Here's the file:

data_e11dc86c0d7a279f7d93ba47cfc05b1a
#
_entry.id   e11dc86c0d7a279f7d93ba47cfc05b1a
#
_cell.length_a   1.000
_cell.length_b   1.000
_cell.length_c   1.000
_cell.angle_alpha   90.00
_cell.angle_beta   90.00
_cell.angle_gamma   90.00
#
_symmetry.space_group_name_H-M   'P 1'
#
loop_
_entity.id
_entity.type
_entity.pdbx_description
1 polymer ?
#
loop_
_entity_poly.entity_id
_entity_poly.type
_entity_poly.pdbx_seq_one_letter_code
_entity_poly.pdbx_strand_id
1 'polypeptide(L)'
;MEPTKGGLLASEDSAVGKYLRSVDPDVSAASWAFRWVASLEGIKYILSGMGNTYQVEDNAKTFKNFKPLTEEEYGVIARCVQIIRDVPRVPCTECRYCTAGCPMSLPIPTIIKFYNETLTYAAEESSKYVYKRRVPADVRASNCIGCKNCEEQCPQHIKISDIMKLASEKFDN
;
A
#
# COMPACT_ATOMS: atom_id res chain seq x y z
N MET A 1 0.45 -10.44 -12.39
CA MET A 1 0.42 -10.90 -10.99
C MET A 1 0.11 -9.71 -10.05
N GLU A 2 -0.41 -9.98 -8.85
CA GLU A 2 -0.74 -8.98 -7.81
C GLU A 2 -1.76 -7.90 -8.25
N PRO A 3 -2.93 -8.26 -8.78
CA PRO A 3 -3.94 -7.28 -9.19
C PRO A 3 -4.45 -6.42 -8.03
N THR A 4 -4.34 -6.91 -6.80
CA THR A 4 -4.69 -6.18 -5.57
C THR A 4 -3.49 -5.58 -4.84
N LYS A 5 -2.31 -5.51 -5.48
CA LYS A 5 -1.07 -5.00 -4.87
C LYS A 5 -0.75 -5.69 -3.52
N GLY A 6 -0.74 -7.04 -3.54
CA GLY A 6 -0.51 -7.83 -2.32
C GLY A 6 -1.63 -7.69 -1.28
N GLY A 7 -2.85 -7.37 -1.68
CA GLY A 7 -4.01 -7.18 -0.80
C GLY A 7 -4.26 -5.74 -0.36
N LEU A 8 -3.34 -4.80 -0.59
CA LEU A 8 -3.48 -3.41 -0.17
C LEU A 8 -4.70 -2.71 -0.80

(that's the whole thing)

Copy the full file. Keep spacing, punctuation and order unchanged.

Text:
data_e11dc86c0d7a279f7d93ba47cfc05b1a
#
_entry.id   e11dc86c0d7a279f7d93ba47cfc05b1a
#
_cell.length_a   1.000
_cell.length_b   1.000
_cell.length_c   1.000
_cell.angle_alpha   90.00
_cell.angle_beta   90.00
_cell.angle_gamma   90.00
#
_symmetry.space_group_name_H-M   'P 1'
#
loop_
_entity.id
_entity.type
_entity.pdbx_description
1 polymer ?
#
loop_
_entity_poly.entity_id
_entity_poly.type
_entity_poly.pdbx_seq_one_letter_code
_entity_poly.pdbx_strand_id
1 'polypeptide(L)'
;MEPTKGGLLASEDSAVGKYLRSVDPDVSAASWAFRWVASLEGIKYILSGMGNTYQVEDNAKTFKNFKPLTEEEYGVIARCVQIIRDVPRVPCTECRYCTAGCPMSLPIPTIIKFYNETLTYAAEESSKYVYKRRVPADVRASNCIGCKNCEEQCPQHIKISDIMKLASEKFDN
;
A
#
# COMPACT_ATOMS: atom_id res chain seq x y z
N MET A 1 0.45 -10.44 -12.39
CA MET A 1 0.42 -10.90 -10.99
C MET A 1 0.11 -9.71 -10.05
N GLU A 2 -0.41 -9.98 -8.85
CA GLU A 2 -0.74 -8.98 -7.81
C GLU A 2 -1.76 -7.90 -8.25
N PRO A 3 -2.93 -8.26 -8.78
CA PRO A 3 -3.94 -7.28 -9.19
C PRO A 3 -4.45 -6.42 -8.03
N THR A 4 -4.34 -6.91 -6.80
CA THR A 4 -4.69 -6.18 -5.57
C THR A 4 -3.49 -5.58 -4.84
N LYS A 5 -2.31 -5.51 -5.48
CA LYS A 5 -1.07 -5.00 -4.87
C LYS A 5 -0.75 -5.69 -3.52
N GLY A 6 -0.74 -7.04 -3.54
CA GLY A 6 -0.51 -7.83 -2.32
C GLY A 6 -1.63 -7.69 -1.28
N GLY A 7 -2.85 -7.37 -1.68
CA GLY A 7 -4.01 -7.18 -0.80
C GLY A 7 -4.26 -5.74 -0.36
N LEU A 8 -3.34 -4.80 -0.59
CA LEU A 8 -3.48 -3.41 -0.17
C LEU A 8 -4.70 -2.71 -0.80